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India completes trial run of ROV in deep-sea mining

In a significant step towards deep- sea mining, India has successfully completed trial run of a Remotely Operated Vehicle (ROV) that dived more than five km depth to map sea-bed for resources in the Indian Ocean.



Chennai: In a significant step towards deep-
sea mining, India has successfully completed trial run of a
Remotely Operated Vehicle (ROV) that dived more than five km
depth to map sea-bed for resources in the Indian Ocean.

"The ROV has completed its trial run at a record depth of
over 5200 metres. It is a major achievement that we are able
to operate an unmanned vehicle at such depth where the
pressure would be unimaginable," Minister of State for Earth
Sciences Prithviraj Chavan told reporters here today.
The trial on April 17 was India`s "first step towards
deep-sea mining", Shailesh Nayak, Secretary, Ministry of Earth
Sciences said.

Chavan, accompanied by top officials including Nayak, was
on his first visit to Chennai campus of National Institute of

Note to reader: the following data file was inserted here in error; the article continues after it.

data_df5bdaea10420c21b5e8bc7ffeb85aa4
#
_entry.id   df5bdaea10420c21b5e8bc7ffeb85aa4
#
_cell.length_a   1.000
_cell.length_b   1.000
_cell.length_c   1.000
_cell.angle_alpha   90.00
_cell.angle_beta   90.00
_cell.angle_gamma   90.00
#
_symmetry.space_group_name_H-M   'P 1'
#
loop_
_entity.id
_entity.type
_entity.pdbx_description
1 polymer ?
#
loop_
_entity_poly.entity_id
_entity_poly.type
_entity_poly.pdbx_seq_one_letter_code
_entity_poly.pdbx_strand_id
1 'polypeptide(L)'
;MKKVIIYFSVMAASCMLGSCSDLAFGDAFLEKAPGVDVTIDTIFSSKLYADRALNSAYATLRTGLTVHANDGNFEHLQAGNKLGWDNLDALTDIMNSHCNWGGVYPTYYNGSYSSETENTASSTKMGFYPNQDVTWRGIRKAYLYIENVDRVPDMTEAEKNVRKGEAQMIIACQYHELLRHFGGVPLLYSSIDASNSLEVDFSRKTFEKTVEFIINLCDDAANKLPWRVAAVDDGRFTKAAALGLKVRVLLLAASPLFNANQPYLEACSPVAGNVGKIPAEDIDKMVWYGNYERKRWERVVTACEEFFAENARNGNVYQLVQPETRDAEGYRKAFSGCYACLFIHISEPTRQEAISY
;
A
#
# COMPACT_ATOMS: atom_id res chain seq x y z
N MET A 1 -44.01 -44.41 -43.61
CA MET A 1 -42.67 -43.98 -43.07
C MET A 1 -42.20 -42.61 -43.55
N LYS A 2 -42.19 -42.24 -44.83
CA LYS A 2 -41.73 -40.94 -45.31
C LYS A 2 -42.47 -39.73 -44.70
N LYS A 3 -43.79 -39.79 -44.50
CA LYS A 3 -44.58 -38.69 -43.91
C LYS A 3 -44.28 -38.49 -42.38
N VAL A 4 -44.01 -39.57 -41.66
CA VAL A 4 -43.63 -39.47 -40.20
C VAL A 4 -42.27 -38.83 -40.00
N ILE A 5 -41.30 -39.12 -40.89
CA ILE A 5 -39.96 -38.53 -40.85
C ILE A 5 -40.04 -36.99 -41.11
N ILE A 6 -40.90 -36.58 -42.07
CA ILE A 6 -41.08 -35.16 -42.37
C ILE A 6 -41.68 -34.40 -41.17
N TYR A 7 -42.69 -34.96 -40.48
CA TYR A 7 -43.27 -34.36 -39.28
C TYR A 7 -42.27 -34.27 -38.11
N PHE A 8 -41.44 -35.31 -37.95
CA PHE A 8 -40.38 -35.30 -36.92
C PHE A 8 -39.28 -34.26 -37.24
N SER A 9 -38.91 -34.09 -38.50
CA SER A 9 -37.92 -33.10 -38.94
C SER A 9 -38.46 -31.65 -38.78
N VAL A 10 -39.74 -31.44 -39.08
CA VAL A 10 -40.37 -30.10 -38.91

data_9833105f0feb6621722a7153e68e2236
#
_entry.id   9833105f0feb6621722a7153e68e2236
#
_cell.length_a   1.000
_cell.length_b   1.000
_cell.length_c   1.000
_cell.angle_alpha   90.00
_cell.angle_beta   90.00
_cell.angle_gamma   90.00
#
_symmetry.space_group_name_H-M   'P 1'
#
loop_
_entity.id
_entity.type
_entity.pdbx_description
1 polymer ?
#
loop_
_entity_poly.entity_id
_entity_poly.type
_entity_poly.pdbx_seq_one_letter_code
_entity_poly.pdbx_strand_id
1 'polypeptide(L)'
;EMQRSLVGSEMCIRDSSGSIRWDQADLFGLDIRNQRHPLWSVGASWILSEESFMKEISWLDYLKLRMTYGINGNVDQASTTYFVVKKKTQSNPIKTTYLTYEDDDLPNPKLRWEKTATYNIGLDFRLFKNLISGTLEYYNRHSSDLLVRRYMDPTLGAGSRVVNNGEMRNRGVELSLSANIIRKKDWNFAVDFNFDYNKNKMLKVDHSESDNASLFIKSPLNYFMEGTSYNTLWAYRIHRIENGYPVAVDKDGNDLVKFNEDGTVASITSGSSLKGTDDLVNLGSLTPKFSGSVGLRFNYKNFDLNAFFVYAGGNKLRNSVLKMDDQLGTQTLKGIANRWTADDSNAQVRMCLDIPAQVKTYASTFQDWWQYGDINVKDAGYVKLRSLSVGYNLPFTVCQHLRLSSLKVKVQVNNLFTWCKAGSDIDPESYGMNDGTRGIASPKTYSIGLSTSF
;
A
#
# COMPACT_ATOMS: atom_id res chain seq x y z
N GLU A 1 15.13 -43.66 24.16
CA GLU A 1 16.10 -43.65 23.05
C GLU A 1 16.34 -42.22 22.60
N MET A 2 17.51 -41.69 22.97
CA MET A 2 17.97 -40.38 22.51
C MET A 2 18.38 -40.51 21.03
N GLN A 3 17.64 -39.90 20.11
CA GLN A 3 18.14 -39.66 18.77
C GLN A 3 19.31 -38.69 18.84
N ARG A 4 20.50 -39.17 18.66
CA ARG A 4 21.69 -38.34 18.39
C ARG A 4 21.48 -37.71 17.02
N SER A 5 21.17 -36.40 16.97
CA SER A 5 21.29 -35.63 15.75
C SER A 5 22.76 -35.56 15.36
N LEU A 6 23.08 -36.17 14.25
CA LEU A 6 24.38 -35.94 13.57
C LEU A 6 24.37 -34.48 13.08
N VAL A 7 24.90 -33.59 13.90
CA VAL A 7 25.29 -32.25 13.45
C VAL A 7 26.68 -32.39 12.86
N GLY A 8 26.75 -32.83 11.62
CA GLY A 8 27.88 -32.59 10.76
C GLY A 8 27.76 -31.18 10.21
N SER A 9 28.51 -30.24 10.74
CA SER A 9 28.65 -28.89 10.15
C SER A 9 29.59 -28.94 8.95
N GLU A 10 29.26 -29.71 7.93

Ocean Technology (NIOT), which is involved in the project.

With thinning terrestrial resources, and the focus
shifting on the sea for energy and other needs, "the
experience gained allows us to improve and replicate the
system," he said.

"Of course, the whole purpose of activities in ocean
science is to look at the possibilities of both living and
non-living resources that ocean has to give," Chavan said.

India became the first country to reach a depth of 5829
metres in central Indian Ocean, M A Atmanand, Director, NIOT,
said.
An Indian flag was dropped at the point, around 2500 km
from southernmost tip Kanyakumari, to mark the occasion, he
added.

Nayak said the data retrieved by the ROV, including
images and some microbes, was being analysed. "The basic idea
was to map the area to know what was there and what it takes
to work and mine."

Chavan said he looked forward to the presence of metals
like manganese, cobalt and nickel and also gas hydrates.

"India has mining rights to 75,000 sq km of sea, and as
terrestrial metal resources exhaust, this (deep sea-mining)
will start making sense and we have to make the beginning
somewhere," he said.

Chavan said research efforts focused on drugs from
deep-sea and explained that some animals and plants had
features of sustainability in adverse conditions which could
be studied.

NIOT`s next challenge was to reach the 6000 metre mark,
Atmanand said.

PTI

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